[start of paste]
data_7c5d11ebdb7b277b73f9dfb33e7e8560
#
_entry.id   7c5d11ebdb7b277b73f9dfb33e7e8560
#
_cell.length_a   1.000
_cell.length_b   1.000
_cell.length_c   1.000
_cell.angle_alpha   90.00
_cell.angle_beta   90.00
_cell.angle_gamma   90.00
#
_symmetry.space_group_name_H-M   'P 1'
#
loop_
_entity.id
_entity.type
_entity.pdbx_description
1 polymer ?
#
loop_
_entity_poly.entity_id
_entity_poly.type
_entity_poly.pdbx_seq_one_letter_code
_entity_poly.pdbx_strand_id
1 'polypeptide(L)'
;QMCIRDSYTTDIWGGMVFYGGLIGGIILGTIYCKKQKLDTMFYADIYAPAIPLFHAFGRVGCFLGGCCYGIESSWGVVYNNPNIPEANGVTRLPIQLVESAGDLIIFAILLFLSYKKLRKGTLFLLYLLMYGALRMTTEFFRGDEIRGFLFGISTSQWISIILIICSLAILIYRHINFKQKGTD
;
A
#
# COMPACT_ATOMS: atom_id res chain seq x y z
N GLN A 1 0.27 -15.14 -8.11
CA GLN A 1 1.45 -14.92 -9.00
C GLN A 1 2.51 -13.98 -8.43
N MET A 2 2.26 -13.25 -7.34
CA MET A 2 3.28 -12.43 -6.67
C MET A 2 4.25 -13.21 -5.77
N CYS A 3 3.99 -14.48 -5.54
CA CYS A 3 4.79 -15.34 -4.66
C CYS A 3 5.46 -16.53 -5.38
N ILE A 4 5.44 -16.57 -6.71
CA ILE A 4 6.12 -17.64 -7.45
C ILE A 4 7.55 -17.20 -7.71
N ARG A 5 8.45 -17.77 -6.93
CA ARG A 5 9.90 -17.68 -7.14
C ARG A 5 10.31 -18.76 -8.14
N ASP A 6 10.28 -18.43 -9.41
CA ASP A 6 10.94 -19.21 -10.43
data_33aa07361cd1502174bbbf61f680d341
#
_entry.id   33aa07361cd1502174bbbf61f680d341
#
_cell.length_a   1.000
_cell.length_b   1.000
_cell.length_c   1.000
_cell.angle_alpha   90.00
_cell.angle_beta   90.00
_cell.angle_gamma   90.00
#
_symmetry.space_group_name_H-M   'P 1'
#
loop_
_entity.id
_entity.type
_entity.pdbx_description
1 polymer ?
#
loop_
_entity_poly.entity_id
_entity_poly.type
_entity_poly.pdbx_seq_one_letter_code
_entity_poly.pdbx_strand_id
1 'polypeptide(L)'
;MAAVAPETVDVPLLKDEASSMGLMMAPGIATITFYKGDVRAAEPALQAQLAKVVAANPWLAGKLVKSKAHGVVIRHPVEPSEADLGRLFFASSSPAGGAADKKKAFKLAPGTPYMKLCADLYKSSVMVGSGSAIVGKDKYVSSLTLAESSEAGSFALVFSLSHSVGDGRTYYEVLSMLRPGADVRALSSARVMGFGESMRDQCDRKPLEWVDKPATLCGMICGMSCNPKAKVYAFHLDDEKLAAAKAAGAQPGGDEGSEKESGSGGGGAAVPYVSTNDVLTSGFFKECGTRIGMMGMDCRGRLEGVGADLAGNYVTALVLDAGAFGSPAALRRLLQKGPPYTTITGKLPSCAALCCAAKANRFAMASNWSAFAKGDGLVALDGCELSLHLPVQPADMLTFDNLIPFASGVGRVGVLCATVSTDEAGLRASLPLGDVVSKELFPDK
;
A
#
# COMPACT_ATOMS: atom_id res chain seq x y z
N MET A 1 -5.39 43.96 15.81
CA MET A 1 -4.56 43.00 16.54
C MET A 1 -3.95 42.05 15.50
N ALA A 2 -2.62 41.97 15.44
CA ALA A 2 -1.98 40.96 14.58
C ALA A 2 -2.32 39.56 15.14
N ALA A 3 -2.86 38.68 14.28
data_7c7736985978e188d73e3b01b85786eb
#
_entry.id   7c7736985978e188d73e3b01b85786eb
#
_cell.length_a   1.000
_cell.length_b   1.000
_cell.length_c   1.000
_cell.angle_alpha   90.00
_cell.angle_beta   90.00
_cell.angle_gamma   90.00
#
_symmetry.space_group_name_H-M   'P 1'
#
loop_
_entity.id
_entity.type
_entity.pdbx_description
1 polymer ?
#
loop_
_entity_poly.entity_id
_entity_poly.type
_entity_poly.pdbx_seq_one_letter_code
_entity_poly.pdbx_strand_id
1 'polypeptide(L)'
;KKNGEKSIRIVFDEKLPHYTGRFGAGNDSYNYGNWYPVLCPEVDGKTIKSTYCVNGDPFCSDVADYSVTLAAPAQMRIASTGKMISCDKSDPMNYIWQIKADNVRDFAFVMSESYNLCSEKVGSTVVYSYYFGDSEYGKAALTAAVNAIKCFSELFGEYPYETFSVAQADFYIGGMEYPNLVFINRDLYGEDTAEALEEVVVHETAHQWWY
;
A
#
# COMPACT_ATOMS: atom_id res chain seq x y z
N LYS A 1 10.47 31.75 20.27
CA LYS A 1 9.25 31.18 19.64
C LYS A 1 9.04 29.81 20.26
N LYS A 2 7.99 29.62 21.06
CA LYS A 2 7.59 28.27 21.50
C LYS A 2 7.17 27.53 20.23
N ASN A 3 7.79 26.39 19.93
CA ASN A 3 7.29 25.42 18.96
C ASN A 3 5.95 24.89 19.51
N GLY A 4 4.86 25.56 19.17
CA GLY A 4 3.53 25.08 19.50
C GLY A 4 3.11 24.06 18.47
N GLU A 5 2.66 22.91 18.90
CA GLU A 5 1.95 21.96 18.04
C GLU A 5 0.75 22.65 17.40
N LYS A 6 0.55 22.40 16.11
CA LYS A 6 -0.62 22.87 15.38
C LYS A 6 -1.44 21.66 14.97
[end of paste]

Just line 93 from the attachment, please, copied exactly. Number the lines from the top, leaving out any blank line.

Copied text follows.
_cell.angle_beta   90.00